Friday, November 03, 2006

Stem-Cell Research

I’m a numbers guy, a residual benefit of having OCD, so when organizations make claims with numbers in them, I juggle them around in my head to see what they mean. There is a radio spot I have heard over the past few months which starts with the bland and comforting claim that everyone has an opinion about stem-cell research. It encourages people to “get the facts,” a harmless-sounding but enormously arrogant claim. The first time I heard it, before I heard anything further, my mind conjured images of that robot on Lost In Space, waving its arms and warning “Danger, Will Robinson!” Whichever side this group was about to advocate for, they had just very nastily set up for the audience “The other side has opinions. We have facts.”

They went on to claim that 113,000,000 Americans could potentially be helped by stem-cell research. So right off, they are completely ignoring the actual controversy about the research – that some people have moral objections to some of the research based on the source of the cells: human embryos. I’m already annoyed at this kind of sneaky advocacy, but let’s just stick with the numbers. Does 113M seem like a large number to you - more than 1 in 3 Americans benefitting? What kind of benefit and how much? Over what period of time, a decade? A century? Is this including family members to pad the total? What illness and condition affects one-third of the populace? Can’t be Parkinson’s. Will we be using stem-cells to treat the flu, then? The announcer doesn’t say.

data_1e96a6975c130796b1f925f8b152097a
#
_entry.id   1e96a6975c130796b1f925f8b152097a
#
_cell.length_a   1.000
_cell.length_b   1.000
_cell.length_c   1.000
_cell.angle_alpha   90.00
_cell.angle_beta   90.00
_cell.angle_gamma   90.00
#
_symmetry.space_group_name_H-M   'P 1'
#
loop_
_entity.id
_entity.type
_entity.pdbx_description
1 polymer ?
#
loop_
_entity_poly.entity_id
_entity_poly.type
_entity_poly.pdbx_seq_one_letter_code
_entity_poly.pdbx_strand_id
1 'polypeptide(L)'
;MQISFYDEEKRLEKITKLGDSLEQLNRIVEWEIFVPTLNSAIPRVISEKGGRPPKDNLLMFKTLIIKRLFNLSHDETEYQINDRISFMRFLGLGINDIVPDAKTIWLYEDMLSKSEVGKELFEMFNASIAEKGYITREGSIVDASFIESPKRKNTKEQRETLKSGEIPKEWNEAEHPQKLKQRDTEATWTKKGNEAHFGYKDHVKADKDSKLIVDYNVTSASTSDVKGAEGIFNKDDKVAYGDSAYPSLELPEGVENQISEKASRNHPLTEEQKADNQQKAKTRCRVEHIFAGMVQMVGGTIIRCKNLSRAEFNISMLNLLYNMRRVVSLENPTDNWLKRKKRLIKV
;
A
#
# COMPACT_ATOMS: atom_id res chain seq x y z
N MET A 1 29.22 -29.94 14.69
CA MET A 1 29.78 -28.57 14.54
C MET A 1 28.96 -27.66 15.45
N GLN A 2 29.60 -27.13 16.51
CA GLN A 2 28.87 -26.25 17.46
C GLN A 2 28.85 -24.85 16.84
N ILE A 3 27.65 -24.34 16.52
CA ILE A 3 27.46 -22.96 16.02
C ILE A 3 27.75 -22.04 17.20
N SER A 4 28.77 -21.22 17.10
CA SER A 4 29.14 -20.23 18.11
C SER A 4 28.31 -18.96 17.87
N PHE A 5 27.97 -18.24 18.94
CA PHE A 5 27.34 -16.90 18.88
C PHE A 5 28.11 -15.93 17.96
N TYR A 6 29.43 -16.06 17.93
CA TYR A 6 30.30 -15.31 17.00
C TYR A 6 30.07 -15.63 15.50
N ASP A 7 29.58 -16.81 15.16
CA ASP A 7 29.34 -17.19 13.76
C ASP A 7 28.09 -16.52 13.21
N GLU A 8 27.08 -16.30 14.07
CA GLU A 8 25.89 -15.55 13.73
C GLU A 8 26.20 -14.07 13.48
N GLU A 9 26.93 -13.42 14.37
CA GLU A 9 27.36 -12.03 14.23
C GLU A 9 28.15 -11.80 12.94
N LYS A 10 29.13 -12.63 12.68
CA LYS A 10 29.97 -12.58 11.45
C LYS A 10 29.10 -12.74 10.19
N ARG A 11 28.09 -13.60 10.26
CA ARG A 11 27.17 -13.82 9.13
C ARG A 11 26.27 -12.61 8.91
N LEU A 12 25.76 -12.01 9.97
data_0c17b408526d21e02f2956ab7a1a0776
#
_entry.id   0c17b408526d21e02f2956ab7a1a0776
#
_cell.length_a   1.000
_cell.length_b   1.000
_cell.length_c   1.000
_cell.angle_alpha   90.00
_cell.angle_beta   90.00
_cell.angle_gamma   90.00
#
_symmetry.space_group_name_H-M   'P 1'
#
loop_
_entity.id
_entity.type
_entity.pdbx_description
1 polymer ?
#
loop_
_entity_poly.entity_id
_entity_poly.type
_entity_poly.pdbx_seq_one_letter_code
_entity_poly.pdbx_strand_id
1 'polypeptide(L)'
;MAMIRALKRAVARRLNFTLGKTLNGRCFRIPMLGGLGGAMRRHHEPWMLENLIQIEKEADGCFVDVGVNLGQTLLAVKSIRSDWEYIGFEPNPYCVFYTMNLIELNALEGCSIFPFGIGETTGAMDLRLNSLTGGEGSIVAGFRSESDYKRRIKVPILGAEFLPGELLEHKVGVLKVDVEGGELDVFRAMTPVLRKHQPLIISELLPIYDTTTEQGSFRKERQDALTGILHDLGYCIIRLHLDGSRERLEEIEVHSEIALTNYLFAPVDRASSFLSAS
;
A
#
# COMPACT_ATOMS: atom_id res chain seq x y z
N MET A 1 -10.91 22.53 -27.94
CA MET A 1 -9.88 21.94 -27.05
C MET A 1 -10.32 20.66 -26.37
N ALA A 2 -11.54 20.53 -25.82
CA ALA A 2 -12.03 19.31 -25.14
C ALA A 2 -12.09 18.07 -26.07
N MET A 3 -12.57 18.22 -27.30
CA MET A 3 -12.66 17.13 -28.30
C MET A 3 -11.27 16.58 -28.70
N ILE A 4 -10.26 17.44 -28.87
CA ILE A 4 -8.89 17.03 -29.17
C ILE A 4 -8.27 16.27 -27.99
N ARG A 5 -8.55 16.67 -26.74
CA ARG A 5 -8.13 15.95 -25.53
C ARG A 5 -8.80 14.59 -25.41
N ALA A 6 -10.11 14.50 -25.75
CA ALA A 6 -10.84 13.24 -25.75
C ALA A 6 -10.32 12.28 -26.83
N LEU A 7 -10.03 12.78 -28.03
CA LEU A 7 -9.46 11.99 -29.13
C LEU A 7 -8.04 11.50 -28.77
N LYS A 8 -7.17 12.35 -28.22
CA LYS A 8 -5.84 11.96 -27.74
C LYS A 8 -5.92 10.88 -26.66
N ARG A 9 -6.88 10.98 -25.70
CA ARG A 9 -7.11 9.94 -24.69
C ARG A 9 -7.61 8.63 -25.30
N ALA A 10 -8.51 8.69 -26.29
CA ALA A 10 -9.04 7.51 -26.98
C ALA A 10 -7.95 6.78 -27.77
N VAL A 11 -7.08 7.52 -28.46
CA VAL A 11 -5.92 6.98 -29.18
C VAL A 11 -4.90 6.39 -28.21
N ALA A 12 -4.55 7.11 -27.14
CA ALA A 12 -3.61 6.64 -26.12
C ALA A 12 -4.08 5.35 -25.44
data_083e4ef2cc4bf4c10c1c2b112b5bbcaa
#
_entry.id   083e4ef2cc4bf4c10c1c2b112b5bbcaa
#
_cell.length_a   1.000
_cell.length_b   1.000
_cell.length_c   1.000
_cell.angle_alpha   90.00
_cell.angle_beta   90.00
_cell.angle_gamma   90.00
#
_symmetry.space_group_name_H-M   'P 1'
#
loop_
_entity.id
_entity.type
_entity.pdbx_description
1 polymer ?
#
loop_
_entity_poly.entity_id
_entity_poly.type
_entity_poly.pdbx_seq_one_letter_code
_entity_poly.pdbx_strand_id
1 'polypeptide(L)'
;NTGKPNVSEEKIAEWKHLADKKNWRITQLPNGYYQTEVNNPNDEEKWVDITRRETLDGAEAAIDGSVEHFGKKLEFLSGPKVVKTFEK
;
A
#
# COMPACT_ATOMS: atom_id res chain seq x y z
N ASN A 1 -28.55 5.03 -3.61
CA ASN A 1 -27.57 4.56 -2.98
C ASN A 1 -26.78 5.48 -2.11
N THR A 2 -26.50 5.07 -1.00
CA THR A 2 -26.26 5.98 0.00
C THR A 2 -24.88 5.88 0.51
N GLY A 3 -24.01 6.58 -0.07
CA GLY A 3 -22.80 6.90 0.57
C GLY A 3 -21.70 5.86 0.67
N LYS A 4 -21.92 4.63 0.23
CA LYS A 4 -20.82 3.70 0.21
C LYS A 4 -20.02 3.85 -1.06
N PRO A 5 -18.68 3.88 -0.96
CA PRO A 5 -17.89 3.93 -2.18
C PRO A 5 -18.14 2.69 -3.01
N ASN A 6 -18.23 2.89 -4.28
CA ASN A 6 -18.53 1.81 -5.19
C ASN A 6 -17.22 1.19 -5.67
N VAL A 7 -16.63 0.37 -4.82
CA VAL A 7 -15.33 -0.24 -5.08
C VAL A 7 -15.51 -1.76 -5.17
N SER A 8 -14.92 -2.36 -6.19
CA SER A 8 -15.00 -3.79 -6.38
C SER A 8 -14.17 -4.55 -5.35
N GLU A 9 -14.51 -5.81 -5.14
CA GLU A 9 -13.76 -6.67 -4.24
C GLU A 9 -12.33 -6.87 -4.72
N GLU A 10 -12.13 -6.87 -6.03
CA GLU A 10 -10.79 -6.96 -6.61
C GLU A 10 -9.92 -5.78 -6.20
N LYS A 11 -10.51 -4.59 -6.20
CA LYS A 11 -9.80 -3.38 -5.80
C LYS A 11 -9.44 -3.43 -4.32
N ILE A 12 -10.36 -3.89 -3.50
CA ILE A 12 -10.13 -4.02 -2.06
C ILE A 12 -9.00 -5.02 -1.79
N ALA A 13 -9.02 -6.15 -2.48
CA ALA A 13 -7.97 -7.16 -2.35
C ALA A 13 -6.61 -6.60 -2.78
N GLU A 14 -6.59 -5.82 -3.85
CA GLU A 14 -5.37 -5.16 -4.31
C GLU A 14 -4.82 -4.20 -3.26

I could theoretically get talked into supporting embryonic stem-cell research, though that hasn’t happened yet. But this type of dishonesty sends me flying in the other direction. My position then becomes I don’t know what full human rights embryos qualify for, but I do know that those SOB’s shouldn’t be anywhere near the ethical decisions. Advantage: embryos.

Today even more evidence came to my attention, over at powers-point
The most bizarre aspect of this debate is the amount of energy that has been spent trying to secure funds for research that to date has not cured a single person, yet we have people walking around among us who have been treated by research from adult stem cells.

1 comment:

ShrinkWrapped said...

Doesn't that 113,000,000 seem a bit low to you? After all, we are all going to age and get sick and die at some point; shouldn't all of us be candidates for benefiting from SCR? I guess they didn't want to scare everyone...
These ads never distinguish between SCR and Human Embryonic SCR; do you think they are just ignorant, or do they know better but withhold some of the facts on purpose? I'm just askin' mind you.